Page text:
NEW YORK (Reuters) - The Federal Reserve’s No. 2 official on Wednesday signaled a willingness to cut interest rates further, saying renewed financial market turmoil could slow the U.S. economy more abruptly than earlier thought.
“Uncertainties about the economic outlook are unusually high right now,” Fed Vice Chairman Donald Kohn told the Council on Foreign Relations. “These uncertainties require flexible and pragmatic policy-making -- nimble is the adjective I used a few weeks ago.”
Credit markets, which had settled some after extreme jitters set in August, began to deteriorate anew in recent weeks as a number of major U.S. banks announced they will write-down billions of dollars worth of assets due to exposure to souring mortgages and other debt.
“The increased turbulence of recent weeks partly reversed some of the improvement in market functioning over the late part of September and October,” Kohn said. “Should the elevated turbulence persist, it would increase the possibility of further tightening in financial conditions for households and businesses.”
Kohn’s remarks stood in sharp contrast to recent comments by Philadelphia Federal Reserve Bank President Charles Plosser, Chicago Fed President Charles Evans and Fed Governor Randall Kroszner, who had suggested as recently as Tuesday that the two rate cuts made since mid-September would be enough to buffer the economy from the housing slump and related market turmoil.
However, as vice chairman, Kohn’s acknowledgment that further easing by the Fed’s policy-setting Federal Open Market Committee may be necessary carries outsize weight, and the comments helped cheer stock investors.
“It sounded nothing like anything we’ve heard since the last meeting from other FOMC members,” said Laurence Meyer, a former Fed governor who introduced Kohn at the event. “It’s not a surprise because the only FOMC members that can change the message are the vice chairman and the chairman.”
The Fed cut benchmark overnight lending rates by a half-percentage point on September 18 and by a further quarter-point on October 31, bringing them to 4.5 percent. It next meets on December 11.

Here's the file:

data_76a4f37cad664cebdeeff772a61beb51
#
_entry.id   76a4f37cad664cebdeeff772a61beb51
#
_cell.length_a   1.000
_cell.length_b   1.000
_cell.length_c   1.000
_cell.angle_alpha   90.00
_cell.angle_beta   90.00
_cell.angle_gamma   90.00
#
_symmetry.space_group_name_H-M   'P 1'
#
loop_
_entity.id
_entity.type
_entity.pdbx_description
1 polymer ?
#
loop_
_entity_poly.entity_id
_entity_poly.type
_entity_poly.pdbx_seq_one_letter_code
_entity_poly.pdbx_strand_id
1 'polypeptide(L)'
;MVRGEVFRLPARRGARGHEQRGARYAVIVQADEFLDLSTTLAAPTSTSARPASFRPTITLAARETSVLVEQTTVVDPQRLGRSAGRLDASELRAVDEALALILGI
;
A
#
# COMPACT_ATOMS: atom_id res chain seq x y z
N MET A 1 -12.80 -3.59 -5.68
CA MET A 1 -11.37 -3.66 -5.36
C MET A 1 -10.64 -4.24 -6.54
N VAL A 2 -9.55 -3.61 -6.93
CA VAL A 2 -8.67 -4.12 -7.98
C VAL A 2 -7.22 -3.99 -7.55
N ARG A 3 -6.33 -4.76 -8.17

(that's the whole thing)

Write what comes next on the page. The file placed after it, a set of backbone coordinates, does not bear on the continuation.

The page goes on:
Kroszner said on November 16 the Fed’s current monetary policy stance should be sufficient to get the economy through an anticipated “rough patch” extending into next year. Evans and Plosser delivered a similar message on Tuesday.
In his remarks on Wednesday, Kohn said he had expected tight credit conditions to exert some restraint on demand when he weighed interest rate cuts in September and October.
But the Fed vice chair said the recent drying up of liquidity as banks hoard cash as a contingency against credit-related losses had caught him off guard and is cause for heightened concern among policy-makers.
“I have to admit that, speaking for myself ... the degree of deterioration that has happened over the last couple of weeks was not something that I personally anticipated,” he said in response to questions after his speech.
“Financial institutions became more cautious, and I think this process is one that we are going to have to take a look at when we meet in a couple of weeks,” he added.
Kohn’s openness to more rate cuts brings Fed thinking more into line with the expectations of financial markets, which widely anticipate a rate reduction in December and are leaning toward more cuts next year.
“The policy debate between easing and not easing at the December 11 FOMC meeting will likely be animated, but Kohn’s speech today suggest the crucial center of the committee is moving toward a (quarter-percentage point) ease,” said Michael Feroli, an economist with JPMorgan Economics in New York.
On the economy, Kohn said the relative strength of the labor market was providing an “important pillar” for the economy” but spending data has been a bit soft.
The vice chairman also said the housing sector continued to erode at a “very, very rapid pace” and HE saw no signs of the market bottoming out.
Data on Wednesday showed U.S. existing home sales fell 1.2 percent in October to a record low 4.97 million-unit pace, while home prices declined and inventories rose.
Reporting by Tamawa Kadoya, Alister Bull and Mark Felsenthal; Writing by Mark Felsenthal; Editing by Neil Stempleman
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